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Published: November 12, 2007 at 01:47 PM GMT
Last Updated: December 2, 2009 at 01:47 PM GMT
Originally published November 12, 2007
This is a true story. The names have been changed to protect an innocent 13-year old and her avatar. It's early September, 2007. "Bluebird" is wandering the Towns section of the Gaia virtual world. Bluebird is an avatar, the creation of Clementine, a bright and articulate 13-year Manhattanite. Bluebird has been 'modded out' with a jackal's head (a nod to the Egyptian god Anubis). She wears a tunic with billowy crimson and plum sleeves (a gift from the goddesses), set off by a sash of golden cloth. A sun staff marks the way forward. From below, a ring of purple flames encircles her. From above, a spirit eagle soars, watching down upon her.
A stranger (all but one of Bluebird's Gaia friends are known to her in the "real world") asks her to "gift" him a cape. Despite a polite and repeated "no," he continues to harangue her. She is trying to escape the stranger when a PM arrives (private message). It is from a moderator who informs Bluebird that her account has been reported. Her password is needed in order "to clear the report." In that same message she is warned that failure to comply will result in a six month ban from Gaia. Rather than reflexively respond, Bluebird has the poise to share the PM with two adults (including her mom) and her older sister. Everyone present is shocked. “How can I have been reported?” Clementine asks in horror. “I never use foul language or anything!” Assuming the rude stranger has reported her out of spite, they unanimously agree she should submit her password; that the request is legit. And so she does. Clementine and her family now believe they have followed Gaian protocol, that the situation will be investigated and all are confident that she and her avatar will be cleared of any wrong doing.
Instead, moments later, Bluebird is no more. Aghast that she's been deleted, Clementine asks her older sister Isabelle to search for Bluebird across Gaia, to no avail. For several months and for at least an hour each day, Gaia had been the favorite playground for Clementine, the thirteen-year-old creator of Bluebird. Last year Isabelle introduced her to the anime-themed teen virtual world and Clementine signed up as soon as she came of age. Now, she was banished for no apparent reason.
Perhaps you're thinking to yourself: So What? Indeed, there are serious sociological, legal and moral implications to this event. But first a bit of context.
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Gaia <> Second Life
All of that press for Second Life? Well-deserved as it might be, Gaia is THREE times its size. What started out as a haven for comic book/anime fans has become one of the largest virtual worlds, period. Gaia claims 300,000 logins per day, for approximately two hours a day. It boasts two and a half million unique users a month, growing fifteen percent and approaching 3 million users in September. Even more impressive is its Forum area, which has recorded over one billion posts! Big Board rates it the most popular bulletin board on the Web and Gaia CEO Craig Sherman calls Gaia the "fastest growing online hang-out for teens." Started four and a half years ago by a group of comic book artists primarily for themselves, the site grew organically without any publicity or even a tool to invite friends, which was only added earlier this year. Gaia raised $12.01 million from Redpoint Ventures and Benchmark Capital last March.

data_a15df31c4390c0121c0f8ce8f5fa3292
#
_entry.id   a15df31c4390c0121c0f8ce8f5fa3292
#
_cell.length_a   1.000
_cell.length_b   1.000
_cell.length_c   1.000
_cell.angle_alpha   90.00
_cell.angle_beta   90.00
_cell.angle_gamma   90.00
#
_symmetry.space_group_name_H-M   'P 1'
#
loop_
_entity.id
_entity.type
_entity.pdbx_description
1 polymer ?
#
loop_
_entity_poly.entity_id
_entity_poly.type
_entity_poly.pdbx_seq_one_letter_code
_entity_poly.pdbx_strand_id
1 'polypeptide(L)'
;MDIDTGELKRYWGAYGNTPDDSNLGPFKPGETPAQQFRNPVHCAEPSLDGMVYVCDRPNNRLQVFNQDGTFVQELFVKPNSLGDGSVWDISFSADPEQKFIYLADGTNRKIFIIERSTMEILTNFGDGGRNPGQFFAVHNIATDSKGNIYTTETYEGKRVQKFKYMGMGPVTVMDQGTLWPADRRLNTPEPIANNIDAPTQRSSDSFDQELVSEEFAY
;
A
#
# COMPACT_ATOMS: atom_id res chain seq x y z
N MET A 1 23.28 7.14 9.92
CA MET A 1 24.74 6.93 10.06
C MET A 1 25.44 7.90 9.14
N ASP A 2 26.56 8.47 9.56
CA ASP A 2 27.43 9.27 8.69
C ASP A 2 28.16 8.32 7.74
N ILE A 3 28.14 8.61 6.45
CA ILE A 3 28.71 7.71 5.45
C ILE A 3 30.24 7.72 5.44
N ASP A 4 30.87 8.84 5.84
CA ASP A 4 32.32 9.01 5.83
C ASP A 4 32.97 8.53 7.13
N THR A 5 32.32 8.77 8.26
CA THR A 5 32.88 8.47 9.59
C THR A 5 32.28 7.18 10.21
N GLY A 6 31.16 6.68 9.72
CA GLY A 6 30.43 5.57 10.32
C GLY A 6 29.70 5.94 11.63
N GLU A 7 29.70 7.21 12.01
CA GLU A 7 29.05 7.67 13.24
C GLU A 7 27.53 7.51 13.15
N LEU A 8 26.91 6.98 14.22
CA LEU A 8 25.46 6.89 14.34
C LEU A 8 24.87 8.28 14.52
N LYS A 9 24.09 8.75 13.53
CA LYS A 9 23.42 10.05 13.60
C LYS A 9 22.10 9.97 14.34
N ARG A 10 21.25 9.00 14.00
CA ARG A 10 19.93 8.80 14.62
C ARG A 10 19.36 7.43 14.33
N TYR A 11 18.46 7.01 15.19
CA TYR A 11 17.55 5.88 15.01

eMarketer recently released Kids And Teens: Virtual Worlds Open New Universe. The study found that of the 34.3 million kids and teens with Internet access, fully 24 percent of them (or 5.3 million) were currently logging onto a virtual world at least once a month. That figure is expected to more than double to over 53 percent in the next four years.
While there are frequent headlines demanding the heads of sexual offenders trolling MySpace and there is ongoing debate about the ethical minefield of marketing to teens within social networks of any stripe, little has been remarked on the relationship that "play" online has to identity formation, about identity theft in-world, and broadly speaking, the fate of one's digital assets.
Clementine's experience in Gaia speaks volumes on the subject. Described by her mother as a shy, intensely creative, sensitive and intuitive child, Clementine's creation of Bluebird and her constant retooling of this avatar allowed her to experiment freely with alternate senses of self. "The transformation was fascinating,” her mother remarked. "To watch her slowly immerse herself in this virtual world and new personality and figure out how to negotiate these new interactions was a perfect opportunity for trial and error in a seemingly safe environment. She became increasingly emboldened and gained confidence from the feedback she received from other avatars as she immersed herself deeper in the culture."